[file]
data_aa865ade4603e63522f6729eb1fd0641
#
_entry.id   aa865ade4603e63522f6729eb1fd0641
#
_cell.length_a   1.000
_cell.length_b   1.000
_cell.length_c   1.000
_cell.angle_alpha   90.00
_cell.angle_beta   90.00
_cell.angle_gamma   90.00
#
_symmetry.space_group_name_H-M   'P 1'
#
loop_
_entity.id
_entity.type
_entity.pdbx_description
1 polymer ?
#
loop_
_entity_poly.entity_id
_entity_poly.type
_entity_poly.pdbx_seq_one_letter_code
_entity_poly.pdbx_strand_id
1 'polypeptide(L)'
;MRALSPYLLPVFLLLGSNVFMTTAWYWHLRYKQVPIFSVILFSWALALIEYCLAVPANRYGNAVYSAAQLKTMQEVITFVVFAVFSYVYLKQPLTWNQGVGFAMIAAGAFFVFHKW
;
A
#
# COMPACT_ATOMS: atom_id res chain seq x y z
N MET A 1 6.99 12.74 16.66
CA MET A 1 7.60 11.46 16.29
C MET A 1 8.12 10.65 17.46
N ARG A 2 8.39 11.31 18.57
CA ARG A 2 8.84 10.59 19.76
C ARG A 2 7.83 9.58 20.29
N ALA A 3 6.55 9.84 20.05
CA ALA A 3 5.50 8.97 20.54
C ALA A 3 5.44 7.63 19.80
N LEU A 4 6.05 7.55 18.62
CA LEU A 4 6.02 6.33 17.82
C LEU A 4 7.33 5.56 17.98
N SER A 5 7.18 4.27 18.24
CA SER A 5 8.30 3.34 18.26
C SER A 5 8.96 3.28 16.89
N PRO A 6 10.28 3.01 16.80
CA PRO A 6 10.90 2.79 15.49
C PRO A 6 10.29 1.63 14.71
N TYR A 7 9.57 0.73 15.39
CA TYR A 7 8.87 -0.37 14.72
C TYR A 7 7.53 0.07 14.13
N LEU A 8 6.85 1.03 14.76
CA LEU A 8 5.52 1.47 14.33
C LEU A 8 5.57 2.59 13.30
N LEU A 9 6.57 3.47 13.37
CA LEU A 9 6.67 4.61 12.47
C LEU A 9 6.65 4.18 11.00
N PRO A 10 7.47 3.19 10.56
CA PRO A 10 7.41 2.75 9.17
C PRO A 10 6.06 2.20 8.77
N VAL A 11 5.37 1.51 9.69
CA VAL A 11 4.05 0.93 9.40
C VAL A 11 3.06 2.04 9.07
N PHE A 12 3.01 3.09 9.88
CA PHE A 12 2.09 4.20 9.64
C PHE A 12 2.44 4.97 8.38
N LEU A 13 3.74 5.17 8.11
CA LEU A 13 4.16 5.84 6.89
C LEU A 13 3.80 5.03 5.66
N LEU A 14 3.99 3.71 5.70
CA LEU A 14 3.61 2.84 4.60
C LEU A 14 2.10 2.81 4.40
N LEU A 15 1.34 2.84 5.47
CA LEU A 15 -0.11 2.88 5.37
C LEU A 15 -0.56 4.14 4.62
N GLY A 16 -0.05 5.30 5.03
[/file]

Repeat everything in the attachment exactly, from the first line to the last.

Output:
data_aa865ade4603e63522f6729eb1fd0641
#
_entry.id   aa865ade4603e63522f6729eb1fd0641
#
_cell.length_a   1.000
_cell.length_b   1.000
_cell.length_c   1.000
_cell.angle_alpha   90.00
_cell.angle_beta   90.00
_cell.angle_gamma   90.00
#
_symmetry.space_group_name_H-M   'P 1'
#
loop_
_entity.id
_entity.type
_entity.pdbx_description
1 polymer ?
#
loop_
_entity_poly.entity_id
_entity_poly.type
_entity_poly.pdbx_seq_one_letter_code
_entity_poly.pdbx_strand_id
1 'polypeptide(L)'
;MRALSPYLLPVFLLLGSNVFMTTAWYWHLRYKQVPIFSVILFSWALALIEYCLAVPANRYGNAVYSAAQLKTMQEVITFVVFAVFSYVYLKQPLTWNQGVGFAMIAAGAFFVFHKW
;
A
#
# COMPACT_ATOMS: atom_id res chain seq x y z
N MET A 1 6.99 12.74 16.66
CA MET A 1 7.60 11.46 16.29
C MET A 1 8.12 10.65 17.46
N ARG A 2 8.39 11.31 18.57
CA ARG A 2 8.84 10.59 19.76
C ARG A 2 7.83 9.58 20.29
N ALA A 3 6.55 9.84 20.05
CA ALA A 3 5.50 8.97 20.54
C ALA A 3 5.44 7.63 19.80
N LEU A 4 6.05 7.55 18.62
CA LEU A 4 6.02 6.33 17.82
C LEU A 4 7.33 5.56 17.98
N SER A 5 7.18 4.27 18.24
CA SER A 5 8.30 3.34 18.26
C SER A 5 8.96 3.28 16.89
N PRO A 6 10.28 3.01 16.80
CA PRO A 6 10.90 2.79 15.49
C PRO A 6 10.29 1.63 14.71
N TYR A 7 9.57 0.73 15.39
CA TYR A 7 8.87 -0.37 14.72
C TYR A 7 7.53 0.07 14.13
N LEU A 8 6.85 1.03 14.76
CA LEU A 8 5.52 1.47 14.33
C LEU A 8 5.57 2.59 13.30
N LEU A 9 6.57 3.47 13.37
CA LEU A 9 6.67 4.61 12.47
C LEU A 9 6.65 4.18 11.00
N PRO A 10 7.47 3.19 10.56
CA PRO A 10 7.41 2.75 9.17
C PRO A 10 6.06 2.20 8.77
N VAL A 11 5.37 1.51 9.69
CA VAL A 11 4.05 0.93 9.40
C VAL A 11 3.06 2.04 9.07
N PHE A 12 3.01 3.09 9.88
CA PHE A 12 2.09 4.20 9.64
C PHE A 12 2.44 4.97 8.38
N LEU A 13 3.74 5.17 8.11
CA LEU A 13 4.16 5.84 6.89
C LEU A 13 3.80 5.03 5.66
N LEU A 14 3.99 3.71 5.70
CA LEU A 14 3.61 2.84 4.60
C LEU A 14 2.10 2.81 4.40
N LEU A 15 1.34 2.84 5.47
CA LEU A 15 -0.11 2.88 5.37
C LEU A 15 -0.56 4.14 4.62
N GLY A 16 -0.05 5.30 5.03